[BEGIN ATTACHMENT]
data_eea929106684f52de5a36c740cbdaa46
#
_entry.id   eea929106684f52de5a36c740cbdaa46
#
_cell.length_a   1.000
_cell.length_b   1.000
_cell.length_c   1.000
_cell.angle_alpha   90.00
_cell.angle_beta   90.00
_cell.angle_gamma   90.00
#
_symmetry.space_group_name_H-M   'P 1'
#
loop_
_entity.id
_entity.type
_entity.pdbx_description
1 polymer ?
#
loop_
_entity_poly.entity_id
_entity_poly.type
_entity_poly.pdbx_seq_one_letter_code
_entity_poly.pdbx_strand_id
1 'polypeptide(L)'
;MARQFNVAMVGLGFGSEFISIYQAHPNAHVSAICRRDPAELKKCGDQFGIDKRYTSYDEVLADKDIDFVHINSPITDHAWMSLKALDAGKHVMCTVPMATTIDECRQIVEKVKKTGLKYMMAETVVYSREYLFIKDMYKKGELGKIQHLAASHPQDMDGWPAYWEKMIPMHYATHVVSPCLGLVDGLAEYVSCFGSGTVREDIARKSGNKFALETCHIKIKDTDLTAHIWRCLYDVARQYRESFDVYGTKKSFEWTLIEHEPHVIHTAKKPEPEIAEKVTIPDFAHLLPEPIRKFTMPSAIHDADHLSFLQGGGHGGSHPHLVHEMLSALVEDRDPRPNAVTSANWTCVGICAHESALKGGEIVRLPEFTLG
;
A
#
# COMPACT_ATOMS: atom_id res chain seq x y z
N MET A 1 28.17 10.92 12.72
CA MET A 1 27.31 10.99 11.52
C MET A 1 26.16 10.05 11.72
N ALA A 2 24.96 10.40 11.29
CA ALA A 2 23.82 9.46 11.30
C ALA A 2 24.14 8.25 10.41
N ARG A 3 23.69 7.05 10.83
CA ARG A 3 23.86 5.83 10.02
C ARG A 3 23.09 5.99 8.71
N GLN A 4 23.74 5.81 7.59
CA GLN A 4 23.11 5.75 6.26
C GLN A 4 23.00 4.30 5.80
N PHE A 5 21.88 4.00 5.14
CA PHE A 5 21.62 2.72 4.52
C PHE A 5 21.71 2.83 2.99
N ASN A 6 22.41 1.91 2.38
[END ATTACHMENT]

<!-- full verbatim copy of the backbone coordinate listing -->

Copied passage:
data_eea929106684f52de5a36c740cbdaa46
#
_entry.id   eea929106684f52de5a36c740cbdaa46
#
_cell.length_a   1.000
_cell.length_b   1.000
_cell.length_c   1.000
_cell.angle_alpha   90.00
_cell.angle_beta   90.00
_cell.angle_gamma   90.00
#
_symmetry.space_group_name_H-M   'P 1'
#
loop_
_entity.id
_entity.type
_entity.pdbx_description
1 polymer ?
#
loop_
_entity_poly.entity_id
_entity_poly.type
_entity_poly.pdbx_seq_one_letter_code
_entity_poly.pdbx_strand_id
1 'polypeptide(L)'
;MARQFNVAMVGLGFGSEFISIYQAHPNAHVSAICRRDPAELKKCGDQFGIDKRYTSYDEVLADKDIDFVHINSPITDHAWMSLKALDAGKHVMCTVPMATTIDECRQIVEKVKKTGLKYMMAETVVYSREYLFIKDMYKKGELGKIQHLAASHPQDMDGWPAYWEKMIPMHYATHVVSPCLGLVDGLAEYVSCFGSGTVREDIARKSGNKFALETCHIKIKDTDLTAHIWRCLYDVARQYRESFDVYGTKKSFEWTLIEHEPHVIHTAKKPEPEIAEKVTIPDFAHLLPEPIRKFTMPSAIHDADHLSFLQGGGHGGSHPHLVHEMLSALVEDRDPRPNAVTSANWTCVGICAHESALKGGEIVRLPEFTLG
;
A
#
# COMPACT_ATOMS: atom_id res chain seq x y z
N MET A 1 28.17 10.92 12.72
CA MET A 1 27.31 10.99 11.52
C MET A 1 26.16 10.05 11.72
N ALA A 2 24.96 10.40 11.29
CA ALA A 2 23.82 9.46 11.30
C ALA A 2 24.14 8.25 10.41
N ARG A 3 23.69 7.05 10.83
CA ARG A 3 23.86 5.83 10.02
C ARG A 3 23.09 5.99 8.71
N GLN A 4 23.74 5.81 7.59
CA GLN A 4 23.11 5.75 6.26
C GLN A 4 23.00 4.30 5.80
N PHE A 5 21.88 4.00 5.14
CA PHE A 5 21.62 2.72 4.52
C PHE A 5 21.71 2.83 2.99
N ASN A 6 22.41 1.91 2.38